Pres. Trump tackles Israeli-Palestinian peace, calls it: “toughest deal”

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Pres. Trump tackles Israeli-Palestinian peace, calls it: "toughest deal"

The U.S. has reaffirmed its support for the search for peace in the Middle East. U.S. President Donald Trump welcomed Palestinian leader Mahmoud Abbas to the White House on Wednesday and vowed to work as a mediator to help both sides.

CGTN’s Jessica Stone reports.

Pres. Trump tackles Israeli-Palestinian peace, calls it: "toughest deal"

The U.S. has reaffirmed its support for the search for peace in the Middle East. U.S. President Donald Trump welcomed Palestinian leader Mahmoud Abbas to the White House on Wednesday and vowed to work as a mediator to help both sides. CGTN’s Jessica Stone reports.

U.S. President Donald Trump believes a new mediator is the key to achieving peace between the Israelis and Palestinians. Asked what makes this effort different, after so many failed American presidential attempts, his spokesperson, Sean Spicer said, “the man is different.”

Trump welcomed Palestinian leader Mahmoud Abbas to the White House Wednesday, pledging his dedication to a lasting solution.

“We’ll start a process that hopefully will lead to peace,” said Trump in a televised joint statement with Abbas. “Over the course of my lifetime, I have always heard that perhaps the toughest deal is the deal between Israelis and Palestinians. Let’s see if we can prove them wrong, okay? Okay.”

Trump has sent his Middle East negotiator to the region twice for a series of meetings. Jason Greenblatt has also met with the delegations twice at the White House. Abbas appeared hopeful with Trump as negotiator-in-chief.

“I believe that we are capable under your leadership and your stewardship—your courageous stewardship—and your wisdom, as well as your great negotiating ability,” he said. “I believe with the grace of God and all your efforts. We believe that we can become real true partners to you to bring about a historic peace treaty under your stewardship.”

Abbas wants to start any negotiation with Israel based on a mutual recognition of Israeli and Palestinian statehood, a return to their 1967 borders, and a two-state solution. Trump has yet to endorse that approach.  Abbas also made a broad call to Israeli Prime Minister Benjamin Netanyahu to stop approving settlements in the West Bank.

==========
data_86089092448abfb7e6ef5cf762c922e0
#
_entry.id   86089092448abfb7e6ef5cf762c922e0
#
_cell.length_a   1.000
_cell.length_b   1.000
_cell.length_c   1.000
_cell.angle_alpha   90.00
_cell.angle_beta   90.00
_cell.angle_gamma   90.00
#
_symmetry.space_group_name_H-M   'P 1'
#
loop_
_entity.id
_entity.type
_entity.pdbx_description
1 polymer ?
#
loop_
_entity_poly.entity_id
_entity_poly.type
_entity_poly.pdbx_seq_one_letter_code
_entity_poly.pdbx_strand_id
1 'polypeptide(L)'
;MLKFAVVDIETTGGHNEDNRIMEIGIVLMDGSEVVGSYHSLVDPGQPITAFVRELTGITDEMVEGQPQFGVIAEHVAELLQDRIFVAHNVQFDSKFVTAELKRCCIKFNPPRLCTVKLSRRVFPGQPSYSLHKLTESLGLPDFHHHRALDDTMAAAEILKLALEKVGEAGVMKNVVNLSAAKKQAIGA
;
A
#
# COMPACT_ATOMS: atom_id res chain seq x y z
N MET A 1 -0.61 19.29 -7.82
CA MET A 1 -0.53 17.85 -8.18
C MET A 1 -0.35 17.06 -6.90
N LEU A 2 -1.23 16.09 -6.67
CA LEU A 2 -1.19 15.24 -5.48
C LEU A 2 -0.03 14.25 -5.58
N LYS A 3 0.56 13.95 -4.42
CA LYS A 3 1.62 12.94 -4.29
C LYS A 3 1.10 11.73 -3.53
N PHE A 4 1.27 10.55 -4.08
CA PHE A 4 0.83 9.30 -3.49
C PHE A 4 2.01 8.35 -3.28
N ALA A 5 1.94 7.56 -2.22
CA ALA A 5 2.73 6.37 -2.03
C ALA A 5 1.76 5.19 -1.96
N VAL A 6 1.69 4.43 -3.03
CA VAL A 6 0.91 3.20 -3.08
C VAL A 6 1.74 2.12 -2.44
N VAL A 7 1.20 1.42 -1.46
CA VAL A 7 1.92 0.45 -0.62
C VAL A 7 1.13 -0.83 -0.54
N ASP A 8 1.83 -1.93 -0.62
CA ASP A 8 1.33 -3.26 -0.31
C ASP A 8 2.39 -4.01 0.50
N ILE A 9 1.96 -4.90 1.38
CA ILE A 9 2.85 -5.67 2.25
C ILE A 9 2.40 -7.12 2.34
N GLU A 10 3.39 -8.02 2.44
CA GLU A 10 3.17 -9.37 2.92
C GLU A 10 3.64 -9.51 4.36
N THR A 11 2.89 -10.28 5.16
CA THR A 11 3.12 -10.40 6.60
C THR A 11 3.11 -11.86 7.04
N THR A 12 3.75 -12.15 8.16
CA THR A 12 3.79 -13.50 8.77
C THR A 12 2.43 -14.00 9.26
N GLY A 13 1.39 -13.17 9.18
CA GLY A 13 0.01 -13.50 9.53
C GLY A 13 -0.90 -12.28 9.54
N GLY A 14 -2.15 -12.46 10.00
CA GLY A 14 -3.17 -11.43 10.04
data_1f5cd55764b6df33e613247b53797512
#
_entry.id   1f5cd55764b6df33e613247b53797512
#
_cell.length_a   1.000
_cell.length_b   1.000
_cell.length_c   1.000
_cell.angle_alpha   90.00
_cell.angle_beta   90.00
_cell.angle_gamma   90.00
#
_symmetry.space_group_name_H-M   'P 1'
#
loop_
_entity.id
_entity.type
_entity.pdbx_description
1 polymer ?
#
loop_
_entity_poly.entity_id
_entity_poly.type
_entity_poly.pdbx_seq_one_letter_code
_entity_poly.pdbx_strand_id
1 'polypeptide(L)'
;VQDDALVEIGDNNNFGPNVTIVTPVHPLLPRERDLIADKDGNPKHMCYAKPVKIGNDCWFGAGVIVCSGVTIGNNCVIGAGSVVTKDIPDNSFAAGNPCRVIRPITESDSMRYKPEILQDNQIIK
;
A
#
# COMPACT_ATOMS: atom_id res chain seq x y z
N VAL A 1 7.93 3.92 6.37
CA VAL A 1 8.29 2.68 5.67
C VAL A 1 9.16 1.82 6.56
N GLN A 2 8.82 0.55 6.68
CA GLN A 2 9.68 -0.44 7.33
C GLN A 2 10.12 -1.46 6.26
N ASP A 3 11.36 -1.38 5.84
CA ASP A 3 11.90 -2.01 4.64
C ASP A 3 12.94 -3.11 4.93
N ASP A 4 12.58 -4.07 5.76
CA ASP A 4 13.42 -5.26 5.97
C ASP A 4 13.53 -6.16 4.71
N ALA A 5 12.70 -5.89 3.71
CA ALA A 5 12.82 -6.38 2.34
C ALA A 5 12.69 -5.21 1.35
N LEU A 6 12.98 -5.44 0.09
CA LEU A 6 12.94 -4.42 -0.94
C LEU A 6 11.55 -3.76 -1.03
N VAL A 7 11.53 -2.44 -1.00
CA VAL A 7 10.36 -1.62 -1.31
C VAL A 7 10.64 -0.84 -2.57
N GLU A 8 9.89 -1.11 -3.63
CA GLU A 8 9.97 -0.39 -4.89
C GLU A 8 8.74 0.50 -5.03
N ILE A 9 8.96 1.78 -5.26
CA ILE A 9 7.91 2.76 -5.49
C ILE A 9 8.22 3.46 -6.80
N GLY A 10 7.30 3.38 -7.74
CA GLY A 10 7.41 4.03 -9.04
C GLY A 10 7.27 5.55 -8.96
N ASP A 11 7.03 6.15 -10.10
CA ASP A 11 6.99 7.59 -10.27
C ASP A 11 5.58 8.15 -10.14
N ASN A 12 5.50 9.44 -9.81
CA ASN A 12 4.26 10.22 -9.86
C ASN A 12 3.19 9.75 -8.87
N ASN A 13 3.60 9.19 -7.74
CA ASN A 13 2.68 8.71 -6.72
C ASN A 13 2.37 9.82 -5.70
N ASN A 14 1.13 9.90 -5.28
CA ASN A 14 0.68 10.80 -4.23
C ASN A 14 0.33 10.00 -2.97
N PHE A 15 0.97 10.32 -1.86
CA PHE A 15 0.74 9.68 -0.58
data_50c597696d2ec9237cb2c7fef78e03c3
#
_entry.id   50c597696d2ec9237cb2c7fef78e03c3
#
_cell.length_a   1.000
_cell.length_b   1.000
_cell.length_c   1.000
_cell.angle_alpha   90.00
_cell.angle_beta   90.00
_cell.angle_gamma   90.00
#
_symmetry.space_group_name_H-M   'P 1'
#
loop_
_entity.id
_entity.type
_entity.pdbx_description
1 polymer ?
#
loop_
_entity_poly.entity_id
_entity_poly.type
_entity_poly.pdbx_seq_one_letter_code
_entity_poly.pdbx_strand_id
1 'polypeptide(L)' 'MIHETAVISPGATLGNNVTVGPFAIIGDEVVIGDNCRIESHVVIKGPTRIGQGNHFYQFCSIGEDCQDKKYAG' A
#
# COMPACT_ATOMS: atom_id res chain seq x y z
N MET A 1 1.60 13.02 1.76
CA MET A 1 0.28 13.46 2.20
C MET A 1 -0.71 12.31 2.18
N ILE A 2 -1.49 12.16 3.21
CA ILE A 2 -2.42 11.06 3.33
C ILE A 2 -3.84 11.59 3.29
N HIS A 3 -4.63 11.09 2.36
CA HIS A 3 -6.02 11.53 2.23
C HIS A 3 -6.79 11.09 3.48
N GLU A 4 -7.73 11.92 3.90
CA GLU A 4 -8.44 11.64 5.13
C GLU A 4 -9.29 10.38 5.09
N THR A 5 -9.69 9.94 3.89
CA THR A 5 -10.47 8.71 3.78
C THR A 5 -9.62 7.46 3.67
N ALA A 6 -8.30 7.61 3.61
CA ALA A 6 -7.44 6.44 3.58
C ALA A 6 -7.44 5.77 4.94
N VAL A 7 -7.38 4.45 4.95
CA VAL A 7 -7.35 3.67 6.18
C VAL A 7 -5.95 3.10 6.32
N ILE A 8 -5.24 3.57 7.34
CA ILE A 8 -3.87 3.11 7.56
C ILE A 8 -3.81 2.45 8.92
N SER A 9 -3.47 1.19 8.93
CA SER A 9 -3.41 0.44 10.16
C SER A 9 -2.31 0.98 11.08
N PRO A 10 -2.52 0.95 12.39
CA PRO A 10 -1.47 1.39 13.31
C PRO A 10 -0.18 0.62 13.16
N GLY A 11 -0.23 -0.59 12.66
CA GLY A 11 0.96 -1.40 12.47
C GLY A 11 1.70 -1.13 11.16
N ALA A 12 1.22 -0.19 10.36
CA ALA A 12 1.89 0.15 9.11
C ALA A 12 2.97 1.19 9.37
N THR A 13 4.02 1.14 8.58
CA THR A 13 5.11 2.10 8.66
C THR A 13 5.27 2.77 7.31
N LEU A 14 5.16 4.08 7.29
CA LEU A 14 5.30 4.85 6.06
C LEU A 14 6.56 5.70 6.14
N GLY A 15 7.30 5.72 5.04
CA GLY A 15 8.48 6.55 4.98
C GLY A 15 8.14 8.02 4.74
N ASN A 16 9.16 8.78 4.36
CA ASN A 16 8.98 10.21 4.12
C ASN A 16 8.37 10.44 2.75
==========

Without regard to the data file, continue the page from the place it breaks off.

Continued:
“No unilateral steps must be taken to get a head of the agreement at this moment,” Abbas said before the cameras.

During February’s White House visit by the Israeli Prime Minister, Trump similarly pressed Netanyahu on those settlements.

“Please hold back on settlements a little bit,” Trump asked Netanyahu during a press conference in February.

“It’s hard,” said Netanyahu, after quipping: “That’s the art of the deal.”

There are real questions about whether Abbas can truly negotiate on behalf of the Palestinian people.

Earlier this week, his rival government, Hamas, moderated its position on Israel by endorsing a Palestinian state in Gaza and the West Bank without officially recognizing a Jewish state.

And opinion polls last year show two-thirds of Palestinians believe Abbas should resign. His term expired back in 2009.

Former advisor to the Palestinian Liberation Organization, Diana Buttu told CGTN’s The Link program Wednesday: “When it comes to Palestinian spectrum there’s definitely is disunity, and this has been the number one issue Palestinians are indicating is something that needs to be resolved immediately.”